August. 2016. Sitting opposite me on the train to London, an old woman pulls out a copy of Silvina Ocampo’s Thus Were Their Faces and begins to read. I wait for a while, a palpable itching in my palms. Then I speak. I reach out to her, indicate that I’m also an adherent of that obscure faith. That we share something. I ask her about Borges, and Bioy Casares. About Tlön, and fiction, and creation. About feminism before it had a name. About Angela Carter and Leonora Carrington, about Kirsty Logan. If it were a year later, we’d talk about Camilla Grudova too.
Books are a secret society with a handshake and a badge. They extend out of the immediate experience, and slip into our view of the world. We share books with friends, we recommend and extoll writers who move us, who make us think. The first thing I do (and if I know you IRL, then I’ve definitely done this, so take this as a confession) when entering someone’s home is to subtly scour the bookshelves. I want to know what you read, what books you’ve kept, whether they’re in hardback, or a tattered paperback that’s been seen too many satchels and too many rainstorms. I judge people based on what they’re reading right now. You have a copy of Sarah Perry’s The Essex Serpent on your desk? You’re alright by me. You read comics? I’m looking at the publisher, and if it’s an independent press, then you just won points.
Books are a communicable pathogen.
(Another confession. I bought two books between the first draft and the second of the paragraphs above. I have a problem. I know.)
That’s partly what makes my heart sink when I see a Kindle. Not the technology (about which I’ve written elsewhere and with some occasional spiky turns of phrase), but the hiddenness of the damn thing. I see a Kindle on the tube, or a train, and a little bit of my social spirit dies. I want to know what someone is reading. I want to smile when I see a book by an author I like. I want to grin when it’s someone I know, or who deserves a wider audience. The Kindle denies me that. It buries the smile behind a plastic mask.
Which is one of the things that’s on my mind as we prepare to launch the first commission within this project. Duncan Speakman’s It Must Have Been Dark by Then is available to the public on May 6th in Bristol. It’ll go to Norwich in late June, London in early July, and further afield after that. It’s (I’m not going to say very much about it, because you have to experience it, and like a good book, it reveals itself in its reading) a piece of work that will be different for everyone who experiences it, while remaining completely identical in its structure (just like a novel, in fact). It is full of hope, and reveals utter despair, and as of this week, feels incredibly timely. But I’m thinking about how we describe it, and how it is communicated. How it spreads into the world. On one hand, we can talk about it in theatrical terms. That each person experiences the work. That it is, in many ways, a performance of literature. But my other hand says that it’s not theatre, it’s something else. It is invisible, a transitory encounter with a story that plays out just for you. Between the pages of a book, a voice in your ear, and the city around you. And being invisible, it prompts a question:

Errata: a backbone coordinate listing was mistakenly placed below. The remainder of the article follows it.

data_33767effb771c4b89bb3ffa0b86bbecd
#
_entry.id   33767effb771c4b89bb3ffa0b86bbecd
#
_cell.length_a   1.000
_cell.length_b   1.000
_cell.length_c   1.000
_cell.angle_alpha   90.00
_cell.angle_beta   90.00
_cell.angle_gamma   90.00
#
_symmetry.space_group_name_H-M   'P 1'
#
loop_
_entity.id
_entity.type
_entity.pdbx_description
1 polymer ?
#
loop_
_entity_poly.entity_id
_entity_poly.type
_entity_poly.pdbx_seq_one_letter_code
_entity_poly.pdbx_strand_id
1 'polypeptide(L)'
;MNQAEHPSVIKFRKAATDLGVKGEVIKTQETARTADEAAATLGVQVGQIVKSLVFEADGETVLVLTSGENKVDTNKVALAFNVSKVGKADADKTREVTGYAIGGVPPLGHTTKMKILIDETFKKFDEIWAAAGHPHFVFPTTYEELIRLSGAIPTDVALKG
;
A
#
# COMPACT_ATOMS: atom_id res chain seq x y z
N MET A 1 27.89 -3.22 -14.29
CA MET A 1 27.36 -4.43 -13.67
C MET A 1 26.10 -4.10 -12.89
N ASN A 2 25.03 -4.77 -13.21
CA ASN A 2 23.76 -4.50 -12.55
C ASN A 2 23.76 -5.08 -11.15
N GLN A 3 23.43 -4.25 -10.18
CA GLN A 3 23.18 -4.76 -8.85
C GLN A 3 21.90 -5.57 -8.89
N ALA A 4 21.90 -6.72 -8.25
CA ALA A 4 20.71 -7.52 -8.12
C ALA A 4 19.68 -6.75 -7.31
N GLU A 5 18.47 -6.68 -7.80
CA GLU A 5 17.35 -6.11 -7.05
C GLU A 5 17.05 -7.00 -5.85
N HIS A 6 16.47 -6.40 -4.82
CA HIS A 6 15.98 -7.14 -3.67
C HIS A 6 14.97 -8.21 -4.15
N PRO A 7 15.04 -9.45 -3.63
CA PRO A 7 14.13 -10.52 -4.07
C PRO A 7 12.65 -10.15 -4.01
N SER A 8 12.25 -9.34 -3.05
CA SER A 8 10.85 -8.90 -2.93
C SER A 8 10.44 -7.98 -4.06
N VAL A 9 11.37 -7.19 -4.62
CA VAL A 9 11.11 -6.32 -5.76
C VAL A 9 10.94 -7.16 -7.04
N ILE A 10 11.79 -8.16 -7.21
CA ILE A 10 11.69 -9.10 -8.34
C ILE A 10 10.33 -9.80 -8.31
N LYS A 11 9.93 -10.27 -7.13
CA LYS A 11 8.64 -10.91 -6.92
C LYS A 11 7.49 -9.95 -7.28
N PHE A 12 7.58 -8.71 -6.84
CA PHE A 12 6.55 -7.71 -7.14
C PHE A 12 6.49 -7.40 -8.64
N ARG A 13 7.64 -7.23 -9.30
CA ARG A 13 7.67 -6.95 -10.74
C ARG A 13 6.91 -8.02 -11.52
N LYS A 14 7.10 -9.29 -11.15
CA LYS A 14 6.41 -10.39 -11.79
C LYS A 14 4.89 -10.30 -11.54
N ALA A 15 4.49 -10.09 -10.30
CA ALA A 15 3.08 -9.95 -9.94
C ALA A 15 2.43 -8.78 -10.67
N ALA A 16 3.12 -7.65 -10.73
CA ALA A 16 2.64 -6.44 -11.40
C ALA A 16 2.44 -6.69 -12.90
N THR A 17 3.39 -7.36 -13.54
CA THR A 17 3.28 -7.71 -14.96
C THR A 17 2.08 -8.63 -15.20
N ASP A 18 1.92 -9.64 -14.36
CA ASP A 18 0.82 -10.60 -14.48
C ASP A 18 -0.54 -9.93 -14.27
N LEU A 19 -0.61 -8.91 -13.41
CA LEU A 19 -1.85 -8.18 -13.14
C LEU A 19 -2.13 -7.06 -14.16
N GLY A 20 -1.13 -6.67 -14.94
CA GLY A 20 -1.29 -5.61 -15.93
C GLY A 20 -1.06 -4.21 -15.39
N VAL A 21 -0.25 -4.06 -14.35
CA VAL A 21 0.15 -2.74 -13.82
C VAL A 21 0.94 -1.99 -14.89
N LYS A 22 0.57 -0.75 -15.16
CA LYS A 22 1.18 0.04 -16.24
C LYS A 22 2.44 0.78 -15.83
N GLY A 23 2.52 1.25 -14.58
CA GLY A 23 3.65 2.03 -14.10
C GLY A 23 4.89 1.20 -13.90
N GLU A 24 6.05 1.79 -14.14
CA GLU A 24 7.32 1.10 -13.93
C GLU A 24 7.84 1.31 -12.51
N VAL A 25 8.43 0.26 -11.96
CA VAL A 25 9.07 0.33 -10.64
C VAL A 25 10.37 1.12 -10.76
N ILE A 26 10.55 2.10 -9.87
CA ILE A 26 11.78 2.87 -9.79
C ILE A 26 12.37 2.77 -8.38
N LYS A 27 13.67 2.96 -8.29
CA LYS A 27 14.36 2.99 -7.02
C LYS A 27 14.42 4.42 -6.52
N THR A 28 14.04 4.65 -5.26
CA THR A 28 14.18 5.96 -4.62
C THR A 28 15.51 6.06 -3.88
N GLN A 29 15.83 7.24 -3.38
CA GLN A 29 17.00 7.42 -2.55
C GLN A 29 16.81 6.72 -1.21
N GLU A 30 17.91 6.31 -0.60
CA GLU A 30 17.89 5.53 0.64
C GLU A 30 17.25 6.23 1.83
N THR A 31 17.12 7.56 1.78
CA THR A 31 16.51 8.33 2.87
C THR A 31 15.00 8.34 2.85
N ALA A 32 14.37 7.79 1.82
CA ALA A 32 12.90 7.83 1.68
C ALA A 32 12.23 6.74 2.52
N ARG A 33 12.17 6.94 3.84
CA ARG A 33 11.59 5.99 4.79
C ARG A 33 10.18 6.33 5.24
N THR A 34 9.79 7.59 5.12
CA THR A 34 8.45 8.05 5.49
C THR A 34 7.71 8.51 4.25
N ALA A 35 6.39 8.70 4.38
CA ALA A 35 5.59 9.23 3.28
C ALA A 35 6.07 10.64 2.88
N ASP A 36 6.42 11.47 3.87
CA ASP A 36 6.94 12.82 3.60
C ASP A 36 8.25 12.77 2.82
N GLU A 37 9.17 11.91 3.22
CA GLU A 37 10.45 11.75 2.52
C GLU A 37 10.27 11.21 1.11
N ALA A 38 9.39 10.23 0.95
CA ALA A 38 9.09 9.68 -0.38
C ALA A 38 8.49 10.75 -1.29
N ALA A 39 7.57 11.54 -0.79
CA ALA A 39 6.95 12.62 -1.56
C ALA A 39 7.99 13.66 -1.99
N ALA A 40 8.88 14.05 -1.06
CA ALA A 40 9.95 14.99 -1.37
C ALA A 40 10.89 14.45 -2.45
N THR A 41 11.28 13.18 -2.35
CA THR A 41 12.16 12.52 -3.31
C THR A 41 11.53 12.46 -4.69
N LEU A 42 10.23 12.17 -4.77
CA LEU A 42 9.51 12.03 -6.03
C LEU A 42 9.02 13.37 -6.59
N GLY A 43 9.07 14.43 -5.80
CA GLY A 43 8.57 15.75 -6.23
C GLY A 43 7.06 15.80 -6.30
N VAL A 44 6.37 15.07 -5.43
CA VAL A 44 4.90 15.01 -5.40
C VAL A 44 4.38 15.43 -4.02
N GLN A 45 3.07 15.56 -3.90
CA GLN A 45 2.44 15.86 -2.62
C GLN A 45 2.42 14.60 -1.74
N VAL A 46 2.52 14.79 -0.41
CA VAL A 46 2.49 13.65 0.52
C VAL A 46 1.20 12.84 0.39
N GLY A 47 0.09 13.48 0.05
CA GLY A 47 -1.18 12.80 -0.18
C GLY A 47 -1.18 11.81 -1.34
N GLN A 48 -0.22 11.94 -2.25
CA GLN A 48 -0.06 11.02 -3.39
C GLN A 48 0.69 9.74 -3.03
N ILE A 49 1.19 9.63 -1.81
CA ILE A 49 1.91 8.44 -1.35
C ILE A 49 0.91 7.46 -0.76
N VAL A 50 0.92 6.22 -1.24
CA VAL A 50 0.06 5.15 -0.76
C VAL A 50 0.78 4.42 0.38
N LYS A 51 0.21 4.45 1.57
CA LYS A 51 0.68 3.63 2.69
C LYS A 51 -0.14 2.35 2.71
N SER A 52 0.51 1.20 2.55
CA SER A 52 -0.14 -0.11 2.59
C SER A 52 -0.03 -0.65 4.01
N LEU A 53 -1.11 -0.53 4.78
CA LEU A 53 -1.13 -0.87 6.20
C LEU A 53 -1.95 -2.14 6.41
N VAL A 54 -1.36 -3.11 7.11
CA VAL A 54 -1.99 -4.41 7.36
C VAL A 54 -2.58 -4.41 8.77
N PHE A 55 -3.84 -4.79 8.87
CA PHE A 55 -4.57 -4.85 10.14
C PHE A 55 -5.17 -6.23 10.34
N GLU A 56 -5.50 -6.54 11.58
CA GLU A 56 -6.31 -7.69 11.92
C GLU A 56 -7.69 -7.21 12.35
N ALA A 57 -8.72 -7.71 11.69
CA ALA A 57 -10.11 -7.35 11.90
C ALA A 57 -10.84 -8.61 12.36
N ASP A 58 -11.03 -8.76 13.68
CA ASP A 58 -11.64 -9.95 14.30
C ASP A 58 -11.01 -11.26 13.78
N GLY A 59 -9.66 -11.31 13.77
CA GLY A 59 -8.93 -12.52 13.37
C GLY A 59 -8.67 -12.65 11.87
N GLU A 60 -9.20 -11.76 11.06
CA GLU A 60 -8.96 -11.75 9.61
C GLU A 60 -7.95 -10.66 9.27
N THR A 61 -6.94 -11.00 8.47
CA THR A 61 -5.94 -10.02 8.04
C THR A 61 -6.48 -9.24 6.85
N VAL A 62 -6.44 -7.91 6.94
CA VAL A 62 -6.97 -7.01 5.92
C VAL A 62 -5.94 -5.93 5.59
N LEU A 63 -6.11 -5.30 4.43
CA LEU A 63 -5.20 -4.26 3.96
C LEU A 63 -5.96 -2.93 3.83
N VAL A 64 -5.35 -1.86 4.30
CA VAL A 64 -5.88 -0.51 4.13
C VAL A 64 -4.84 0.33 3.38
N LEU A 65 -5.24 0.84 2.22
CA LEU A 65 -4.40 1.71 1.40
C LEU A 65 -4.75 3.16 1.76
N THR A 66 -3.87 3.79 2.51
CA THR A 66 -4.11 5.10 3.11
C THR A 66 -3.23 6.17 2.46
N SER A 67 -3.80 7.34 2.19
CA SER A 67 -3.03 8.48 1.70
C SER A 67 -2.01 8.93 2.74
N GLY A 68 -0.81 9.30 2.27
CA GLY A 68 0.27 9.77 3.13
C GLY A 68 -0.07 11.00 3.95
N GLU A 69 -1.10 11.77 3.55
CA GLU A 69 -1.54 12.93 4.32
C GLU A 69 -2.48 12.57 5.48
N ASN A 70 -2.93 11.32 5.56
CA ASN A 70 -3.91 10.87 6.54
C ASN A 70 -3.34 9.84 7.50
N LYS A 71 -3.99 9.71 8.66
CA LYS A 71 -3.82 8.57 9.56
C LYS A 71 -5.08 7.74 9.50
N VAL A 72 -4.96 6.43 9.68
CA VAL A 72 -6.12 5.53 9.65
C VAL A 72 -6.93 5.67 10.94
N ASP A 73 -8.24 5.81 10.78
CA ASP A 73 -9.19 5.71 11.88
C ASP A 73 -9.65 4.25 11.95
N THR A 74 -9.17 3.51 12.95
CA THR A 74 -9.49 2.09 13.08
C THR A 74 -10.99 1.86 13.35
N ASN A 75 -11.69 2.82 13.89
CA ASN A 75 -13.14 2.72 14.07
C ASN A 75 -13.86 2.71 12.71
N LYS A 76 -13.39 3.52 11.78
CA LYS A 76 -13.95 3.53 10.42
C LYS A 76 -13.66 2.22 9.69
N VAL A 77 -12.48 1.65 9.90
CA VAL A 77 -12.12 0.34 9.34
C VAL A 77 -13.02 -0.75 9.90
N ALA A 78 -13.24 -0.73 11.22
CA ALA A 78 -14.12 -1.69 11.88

How do we make Ambient Literature a communicable pathogen?
We have word of mouth, of course. The marketer’s friend. We can hope that each audience member finds something to like about it. Enough to share a link, a remark and a recommendation. But that doesn’t address what I find so wonderful about the book as an object. The indefinable quality that makes me want to talk to someone because they’re reading something I’ve read too. A need to share the experience of a text, to see it out in the wild and recognise something.
Ambient Literature aspires to be embedded in the fabric of the city, to fade into the background until it is noticed, until it is experienced and then it provides an insight into the way in which we see space, and place. How we relate to the world around us as storyable. As stories that we can tell each other.
an aside – my friend, John Clute, remarks that pure story is not a lesson, but the thing told1. He suggests that metaphor (when used to disguise and demean that which is honestly told) isn’t always a necessary feature of story. Take that at face value and the experience of being within a story is pure story. Metaphor provides no respite from story in Ambient Literature.
Where does that leave us though? Where is the train journey wherein I encounter (fictionally. Sorry — it didn’t happen exactly like that) a reader of the same obscure Argentine writer of whom I am enamoured? How do we recognise fellow adherents? Do we need to issue you all with a badge? Pinned surreptitiously inside a lapel and turned outward at the right moment? Poetically, we might wish for a clique of Ambient readers, all sporting the same, starry-eyed gaze when walking through a specific (or non-specific) locale.
Genuinely though, it’s a problem to be addressed by the project as a whole. A frequent criticism of digital literature is that it will only ever be a niche pursuit, that it can’t break into a mainstream. I don’t have a huge problem with that2, and am broadly happy that we work to establish an interesting niche. Niches, after all, are where the interesting stuff happens. They’re where we look for the new, the provocative, the wayfinders of form. A pathogen would be nice though.